A unicellular relative of animals generates a layer of polarized cells by actomyosin-dependent cellularization

Dudin, O., Ondracka, A., Grau-Bové, X., Haraldsen, A. A. B., Toyoda, A., Suga, H., Bråte, J. and Ruiz-Trillo, I. 2019. eLife. doi:10.7554/eLife.49801

Figure 1. Cellularization dynamics in Sphaeroforma arctica Figure 2. Actin cytoskeleton and plasma membrane dynamics during cellularization of S. arctica Figure 3. Transcriptional dynamics across the S. arctica life cycle Figure 4. Dynamics of lincRNAs, alternative splicing, and gene phylostrata Figure 5. Temporal transcript abundance of cytoskeletal, cell polarity and cell adhesion genes Figure 6. The actomyosin network organization is crucial for cellularization of S. arctica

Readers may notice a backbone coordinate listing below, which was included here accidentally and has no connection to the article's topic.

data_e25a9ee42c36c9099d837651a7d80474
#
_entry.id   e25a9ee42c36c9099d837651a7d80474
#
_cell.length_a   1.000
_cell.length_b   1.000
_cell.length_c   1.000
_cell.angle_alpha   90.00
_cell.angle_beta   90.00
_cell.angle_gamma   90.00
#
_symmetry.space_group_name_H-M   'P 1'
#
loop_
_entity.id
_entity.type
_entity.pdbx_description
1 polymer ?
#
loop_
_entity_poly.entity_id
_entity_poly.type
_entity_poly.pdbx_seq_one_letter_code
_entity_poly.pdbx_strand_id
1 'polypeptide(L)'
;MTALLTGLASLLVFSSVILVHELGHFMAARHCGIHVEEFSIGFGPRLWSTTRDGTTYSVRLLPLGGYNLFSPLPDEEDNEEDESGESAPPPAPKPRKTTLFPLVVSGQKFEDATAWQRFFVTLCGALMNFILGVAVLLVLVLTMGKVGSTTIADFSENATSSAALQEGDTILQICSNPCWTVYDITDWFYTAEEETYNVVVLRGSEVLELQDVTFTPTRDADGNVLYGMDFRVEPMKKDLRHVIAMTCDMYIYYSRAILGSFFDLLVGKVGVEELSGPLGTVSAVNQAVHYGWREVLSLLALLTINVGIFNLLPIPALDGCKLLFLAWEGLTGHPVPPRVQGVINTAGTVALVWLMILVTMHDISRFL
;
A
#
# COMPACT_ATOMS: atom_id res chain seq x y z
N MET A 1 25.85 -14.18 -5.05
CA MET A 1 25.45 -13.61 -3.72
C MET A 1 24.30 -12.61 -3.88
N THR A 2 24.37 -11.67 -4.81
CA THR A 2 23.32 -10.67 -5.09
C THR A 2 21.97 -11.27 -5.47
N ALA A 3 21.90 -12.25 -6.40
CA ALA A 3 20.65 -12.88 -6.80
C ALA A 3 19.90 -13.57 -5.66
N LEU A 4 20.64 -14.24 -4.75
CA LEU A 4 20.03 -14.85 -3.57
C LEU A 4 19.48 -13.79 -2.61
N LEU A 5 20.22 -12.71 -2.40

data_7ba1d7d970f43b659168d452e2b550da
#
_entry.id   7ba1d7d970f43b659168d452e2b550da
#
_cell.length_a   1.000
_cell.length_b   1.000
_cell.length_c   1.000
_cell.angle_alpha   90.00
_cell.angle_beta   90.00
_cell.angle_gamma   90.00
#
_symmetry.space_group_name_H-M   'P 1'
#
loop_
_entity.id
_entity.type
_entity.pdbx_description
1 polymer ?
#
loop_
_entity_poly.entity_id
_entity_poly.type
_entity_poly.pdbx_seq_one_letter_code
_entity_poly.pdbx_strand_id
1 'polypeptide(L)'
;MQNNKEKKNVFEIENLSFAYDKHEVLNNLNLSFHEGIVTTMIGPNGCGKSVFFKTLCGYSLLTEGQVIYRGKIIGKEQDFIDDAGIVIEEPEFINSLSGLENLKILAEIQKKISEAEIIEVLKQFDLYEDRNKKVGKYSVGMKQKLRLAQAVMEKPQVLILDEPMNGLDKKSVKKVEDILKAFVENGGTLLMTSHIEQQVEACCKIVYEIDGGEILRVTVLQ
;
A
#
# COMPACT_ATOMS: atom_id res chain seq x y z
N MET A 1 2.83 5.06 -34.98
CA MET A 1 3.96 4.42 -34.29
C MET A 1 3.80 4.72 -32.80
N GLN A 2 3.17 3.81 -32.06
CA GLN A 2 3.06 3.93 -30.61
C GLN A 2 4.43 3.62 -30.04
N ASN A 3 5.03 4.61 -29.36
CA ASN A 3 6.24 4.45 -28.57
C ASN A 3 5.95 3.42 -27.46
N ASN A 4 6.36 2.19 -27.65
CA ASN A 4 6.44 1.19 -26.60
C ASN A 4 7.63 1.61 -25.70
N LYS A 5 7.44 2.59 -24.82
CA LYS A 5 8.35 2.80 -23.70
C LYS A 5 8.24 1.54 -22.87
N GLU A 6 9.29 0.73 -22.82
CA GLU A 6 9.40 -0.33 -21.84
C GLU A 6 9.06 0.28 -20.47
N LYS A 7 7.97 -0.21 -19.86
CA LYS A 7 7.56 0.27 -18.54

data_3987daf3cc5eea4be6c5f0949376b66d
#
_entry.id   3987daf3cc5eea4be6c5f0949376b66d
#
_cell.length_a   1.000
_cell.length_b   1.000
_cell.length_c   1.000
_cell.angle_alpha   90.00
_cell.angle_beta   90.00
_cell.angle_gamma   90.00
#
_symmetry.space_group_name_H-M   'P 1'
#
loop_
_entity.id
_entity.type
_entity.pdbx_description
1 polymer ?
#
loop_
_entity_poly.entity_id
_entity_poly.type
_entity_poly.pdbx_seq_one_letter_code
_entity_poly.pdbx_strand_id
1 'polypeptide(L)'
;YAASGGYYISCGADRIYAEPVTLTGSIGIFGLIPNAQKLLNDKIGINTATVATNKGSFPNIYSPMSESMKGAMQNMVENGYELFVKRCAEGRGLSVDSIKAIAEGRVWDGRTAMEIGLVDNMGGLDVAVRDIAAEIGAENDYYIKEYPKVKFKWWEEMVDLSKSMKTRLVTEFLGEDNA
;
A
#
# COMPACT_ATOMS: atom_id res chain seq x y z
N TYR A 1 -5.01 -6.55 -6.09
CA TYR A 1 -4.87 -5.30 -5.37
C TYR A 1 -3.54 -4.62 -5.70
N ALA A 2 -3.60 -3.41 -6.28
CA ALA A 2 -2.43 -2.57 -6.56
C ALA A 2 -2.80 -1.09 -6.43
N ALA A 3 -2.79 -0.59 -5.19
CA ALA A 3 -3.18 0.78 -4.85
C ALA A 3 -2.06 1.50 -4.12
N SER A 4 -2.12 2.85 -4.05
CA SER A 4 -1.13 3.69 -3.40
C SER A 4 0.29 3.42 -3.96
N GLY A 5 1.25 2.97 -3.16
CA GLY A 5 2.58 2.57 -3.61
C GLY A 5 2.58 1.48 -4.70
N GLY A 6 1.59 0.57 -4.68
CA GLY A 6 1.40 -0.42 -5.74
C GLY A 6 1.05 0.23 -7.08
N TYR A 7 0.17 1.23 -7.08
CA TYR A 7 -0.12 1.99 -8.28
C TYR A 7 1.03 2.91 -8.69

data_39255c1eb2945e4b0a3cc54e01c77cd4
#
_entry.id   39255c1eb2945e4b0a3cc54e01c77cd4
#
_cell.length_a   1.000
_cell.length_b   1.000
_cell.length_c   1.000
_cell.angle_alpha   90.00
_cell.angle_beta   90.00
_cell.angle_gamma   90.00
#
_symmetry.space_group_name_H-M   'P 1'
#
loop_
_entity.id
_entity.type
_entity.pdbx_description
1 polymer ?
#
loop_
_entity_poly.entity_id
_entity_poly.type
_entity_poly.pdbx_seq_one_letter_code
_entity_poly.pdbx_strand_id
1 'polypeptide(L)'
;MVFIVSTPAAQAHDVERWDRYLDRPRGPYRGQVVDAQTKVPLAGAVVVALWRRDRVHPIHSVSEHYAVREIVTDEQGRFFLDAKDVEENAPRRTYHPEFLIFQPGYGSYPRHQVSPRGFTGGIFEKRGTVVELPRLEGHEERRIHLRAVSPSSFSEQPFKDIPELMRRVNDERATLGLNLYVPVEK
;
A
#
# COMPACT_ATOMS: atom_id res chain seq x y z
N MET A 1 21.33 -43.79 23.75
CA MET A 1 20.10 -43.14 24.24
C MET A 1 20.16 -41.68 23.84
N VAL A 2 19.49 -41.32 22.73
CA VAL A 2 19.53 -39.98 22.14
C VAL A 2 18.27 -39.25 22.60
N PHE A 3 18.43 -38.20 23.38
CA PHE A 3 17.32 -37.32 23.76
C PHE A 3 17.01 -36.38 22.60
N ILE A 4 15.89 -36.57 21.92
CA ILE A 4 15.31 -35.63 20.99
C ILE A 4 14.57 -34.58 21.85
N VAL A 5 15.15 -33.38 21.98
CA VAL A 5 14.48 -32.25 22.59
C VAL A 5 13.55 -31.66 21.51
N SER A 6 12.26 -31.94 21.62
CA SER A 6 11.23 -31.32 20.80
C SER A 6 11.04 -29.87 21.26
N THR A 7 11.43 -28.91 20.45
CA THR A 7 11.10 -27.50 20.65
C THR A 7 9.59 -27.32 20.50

In animals, cellularization of a coenocyte is a specialized form of cytokinesis that results in the formation of a polarized epithelium during early embryonic development. It is characterized by coordinated assembly of an actomyosin network, which drives inward membrane invaginations. However, whether coordinated cellularization driven by membrane invagination exists outside animals is not known. To that end, we investigate cellularization in the ichthyosporean Sphaeroforma arctica, a close unicellular relative of animals. We show that the process of cellularization involves coordinated inward plasma membrane invaginations dependent on an actomyosin network and reveal the temporal order of its assembly. This leads to the formation of a polarized layer of cells resembling an epithelium. We show that this stage is associated with tightly regulated transcriptional activation of genes involved in cell adhesion. Hereby we demonstrate the presence of a self-organized, clonally-generated, polarized layer of cells in a unicellular relative of animals.